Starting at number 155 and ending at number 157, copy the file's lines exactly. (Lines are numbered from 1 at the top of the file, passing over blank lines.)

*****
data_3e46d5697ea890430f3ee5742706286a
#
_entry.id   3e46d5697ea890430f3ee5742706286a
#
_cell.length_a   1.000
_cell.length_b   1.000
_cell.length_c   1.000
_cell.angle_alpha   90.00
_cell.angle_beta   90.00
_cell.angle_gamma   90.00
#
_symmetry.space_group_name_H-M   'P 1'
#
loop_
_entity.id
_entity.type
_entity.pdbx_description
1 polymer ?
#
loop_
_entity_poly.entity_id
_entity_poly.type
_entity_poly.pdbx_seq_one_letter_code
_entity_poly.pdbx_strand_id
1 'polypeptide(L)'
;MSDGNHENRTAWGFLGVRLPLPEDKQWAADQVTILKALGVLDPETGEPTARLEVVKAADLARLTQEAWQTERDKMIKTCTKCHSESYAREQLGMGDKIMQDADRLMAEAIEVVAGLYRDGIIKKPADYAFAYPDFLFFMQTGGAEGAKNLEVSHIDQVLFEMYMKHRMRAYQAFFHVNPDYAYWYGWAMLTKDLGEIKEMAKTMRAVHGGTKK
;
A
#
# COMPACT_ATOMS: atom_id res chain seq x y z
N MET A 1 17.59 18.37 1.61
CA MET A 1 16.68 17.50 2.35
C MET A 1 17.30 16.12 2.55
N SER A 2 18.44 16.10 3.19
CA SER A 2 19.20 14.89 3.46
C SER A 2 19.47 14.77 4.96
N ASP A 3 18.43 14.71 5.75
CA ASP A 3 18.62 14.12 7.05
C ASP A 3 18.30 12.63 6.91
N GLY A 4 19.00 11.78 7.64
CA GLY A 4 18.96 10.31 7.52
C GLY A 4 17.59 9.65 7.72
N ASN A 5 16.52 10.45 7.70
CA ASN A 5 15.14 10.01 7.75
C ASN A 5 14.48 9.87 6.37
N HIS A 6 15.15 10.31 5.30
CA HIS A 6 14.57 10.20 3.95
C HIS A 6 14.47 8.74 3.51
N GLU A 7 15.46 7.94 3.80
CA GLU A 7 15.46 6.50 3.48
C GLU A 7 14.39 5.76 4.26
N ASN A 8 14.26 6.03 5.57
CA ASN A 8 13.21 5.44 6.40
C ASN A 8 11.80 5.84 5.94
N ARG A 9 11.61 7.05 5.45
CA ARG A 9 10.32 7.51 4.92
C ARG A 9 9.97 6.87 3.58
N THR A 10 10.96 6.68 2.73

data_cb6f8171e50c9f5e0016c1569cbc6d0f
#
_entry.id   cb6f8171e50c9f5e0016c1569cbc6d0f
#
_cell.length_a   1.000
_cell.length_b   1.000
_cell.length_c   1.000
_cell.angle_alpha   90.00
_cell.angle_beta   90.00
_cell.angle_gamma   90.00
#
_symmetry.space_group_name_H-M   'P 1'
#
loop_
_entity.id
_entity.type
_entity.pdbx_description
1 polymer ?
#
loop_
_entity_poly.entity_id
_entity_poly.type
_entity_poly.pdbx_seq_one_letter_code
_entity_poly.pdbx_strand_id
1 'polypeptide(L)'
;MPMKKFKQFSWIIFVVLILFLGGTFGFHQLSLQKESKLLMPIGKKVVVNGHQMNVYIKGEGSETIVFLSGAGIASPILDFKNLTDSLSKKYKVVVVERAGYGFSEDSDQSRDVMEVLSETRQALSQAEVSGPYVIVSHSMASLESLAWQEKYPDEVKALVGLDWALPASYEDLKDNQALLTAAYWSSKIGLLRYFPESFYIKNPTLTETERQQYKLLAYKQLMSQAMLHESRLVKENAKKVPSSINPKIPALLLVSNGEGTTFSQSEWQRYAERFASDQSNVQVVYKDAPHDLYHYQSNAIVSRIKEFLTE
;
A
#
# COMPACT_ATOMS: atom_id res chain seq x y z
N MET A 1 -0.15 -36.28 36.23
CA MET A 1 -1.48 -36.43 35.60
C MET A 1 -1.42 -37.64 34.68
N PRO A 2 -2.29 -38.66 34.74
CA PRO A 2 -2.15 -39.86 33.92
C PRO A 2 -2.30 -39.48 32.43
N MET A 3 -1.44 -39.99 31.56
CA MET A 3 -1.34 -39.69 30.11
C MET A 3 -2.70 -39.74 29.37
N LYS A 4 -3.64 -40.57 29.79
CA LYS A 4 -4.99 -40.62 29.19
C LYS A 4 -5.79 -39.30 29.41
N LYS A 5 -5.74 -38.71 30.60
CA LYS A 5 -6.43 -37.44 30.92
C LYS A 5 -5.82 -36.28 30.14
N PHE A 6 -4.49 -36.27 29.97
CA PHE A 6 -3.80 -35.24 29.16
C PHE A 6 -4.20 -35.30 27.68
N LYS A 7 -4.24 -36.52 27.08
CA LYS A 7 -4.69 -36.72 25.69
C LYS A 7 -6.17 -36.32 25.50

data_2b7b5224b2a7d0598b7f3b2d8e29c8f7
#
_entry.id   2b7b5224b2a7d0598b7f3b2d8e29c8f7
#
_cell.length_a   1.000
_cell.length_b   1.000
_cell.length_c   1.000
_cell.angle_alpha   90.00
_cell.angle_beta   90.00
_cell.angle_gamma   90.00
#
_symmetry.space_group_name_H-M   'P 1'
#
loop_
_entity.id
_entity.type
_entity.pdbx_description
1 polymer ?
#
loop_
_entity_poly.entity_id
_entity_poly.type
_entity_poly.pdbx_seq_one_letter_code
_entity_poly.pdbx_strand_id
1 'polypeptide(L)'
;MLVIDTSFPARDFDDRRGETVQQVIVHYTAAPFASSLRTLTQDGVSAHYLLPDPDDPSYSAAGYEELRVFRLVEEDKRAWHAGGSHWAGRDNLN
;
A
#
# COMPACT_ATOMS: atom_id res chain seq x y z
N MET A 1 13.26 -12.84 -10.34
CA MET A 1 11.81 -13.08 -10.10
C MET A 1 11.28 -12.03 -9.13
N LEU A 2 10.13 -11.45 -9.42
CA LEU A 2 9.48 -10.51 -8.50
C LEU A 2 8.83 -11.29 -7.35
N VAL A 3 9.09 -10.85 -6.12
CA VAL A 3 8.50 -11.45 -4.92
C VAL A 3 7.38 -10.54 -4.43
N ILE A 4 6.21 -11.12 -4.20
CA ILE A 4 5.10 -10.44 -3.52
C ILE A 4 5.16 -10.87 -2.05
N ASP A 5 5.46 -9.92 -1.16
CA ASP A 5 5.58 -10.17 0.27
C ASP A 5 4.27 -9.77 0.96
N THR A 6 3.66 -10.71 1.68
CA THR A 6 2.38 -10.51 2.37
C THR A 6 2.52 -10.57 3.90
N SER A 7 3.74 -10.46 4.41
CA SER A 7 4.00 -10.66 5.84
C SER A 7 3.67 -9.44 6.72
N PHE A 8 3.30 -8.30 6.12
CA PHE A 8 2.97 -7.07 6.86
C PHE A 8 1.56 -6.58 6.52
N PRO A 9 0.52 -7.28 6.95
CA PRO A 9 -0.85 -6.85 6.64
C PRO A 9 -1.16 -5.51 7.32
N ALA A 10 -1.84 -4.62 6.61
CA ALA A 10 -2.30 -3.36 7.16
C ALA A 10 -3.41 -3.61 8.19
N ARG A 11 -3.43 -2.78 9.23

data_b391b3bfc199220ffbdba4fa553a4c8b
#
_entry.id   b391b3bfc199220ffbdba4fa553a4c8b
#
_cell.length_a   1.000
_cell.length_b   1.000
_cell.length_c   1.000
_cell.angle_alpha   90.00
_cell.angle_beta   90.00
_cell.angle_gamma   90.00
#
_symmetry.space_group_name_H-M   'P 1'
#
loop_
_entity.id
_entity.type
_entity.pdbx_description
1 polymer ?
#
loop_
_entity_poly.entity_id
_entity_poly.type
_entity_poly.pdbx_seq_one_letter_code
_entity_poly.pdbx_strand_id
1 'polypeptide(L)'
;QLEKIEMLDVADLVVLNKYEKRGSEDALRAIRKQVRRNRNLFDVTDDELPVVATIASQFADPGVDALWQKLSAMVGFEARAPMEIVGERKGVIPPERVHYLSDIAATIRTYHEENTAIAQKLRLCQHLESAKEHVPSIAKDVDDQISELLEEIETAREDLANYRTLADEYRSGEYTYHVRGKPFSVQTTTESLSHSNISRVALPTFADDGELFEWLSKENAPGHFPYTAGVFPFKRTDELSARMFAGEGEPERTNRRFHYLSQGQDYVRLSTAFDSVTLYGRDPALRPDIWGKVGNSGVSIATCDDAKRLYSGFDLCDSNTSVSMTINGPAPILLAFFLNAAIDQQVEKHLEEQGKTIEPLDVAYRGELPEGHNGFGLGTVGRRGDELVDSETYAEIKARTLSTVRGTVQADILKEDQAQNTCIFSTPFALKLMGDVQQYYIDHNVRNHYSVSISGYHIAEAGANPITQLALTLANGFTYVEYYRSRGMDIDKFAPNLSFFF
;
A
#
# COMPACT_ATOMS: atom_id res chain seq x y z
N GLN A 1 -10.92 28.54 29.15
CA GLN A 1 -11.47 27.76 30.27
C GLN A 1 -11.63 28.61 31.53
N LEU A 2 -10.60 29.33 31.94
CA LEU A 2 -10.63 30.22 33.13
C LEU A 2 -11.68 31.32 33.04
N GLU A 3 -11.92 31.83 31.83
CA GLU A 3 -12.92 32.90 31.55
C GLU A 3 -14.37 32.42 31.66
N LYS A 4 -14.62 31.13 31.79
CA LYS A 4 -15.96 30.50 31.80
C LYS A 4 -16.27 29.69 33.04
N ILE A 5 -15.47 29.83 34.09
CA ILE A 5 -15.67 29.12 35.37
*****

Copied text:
N THR A 6 3.66 -10.71 1.68
CA THR A 6 2.38 -10.51 2.37
C THR A 6 2.52 -10.57 3.90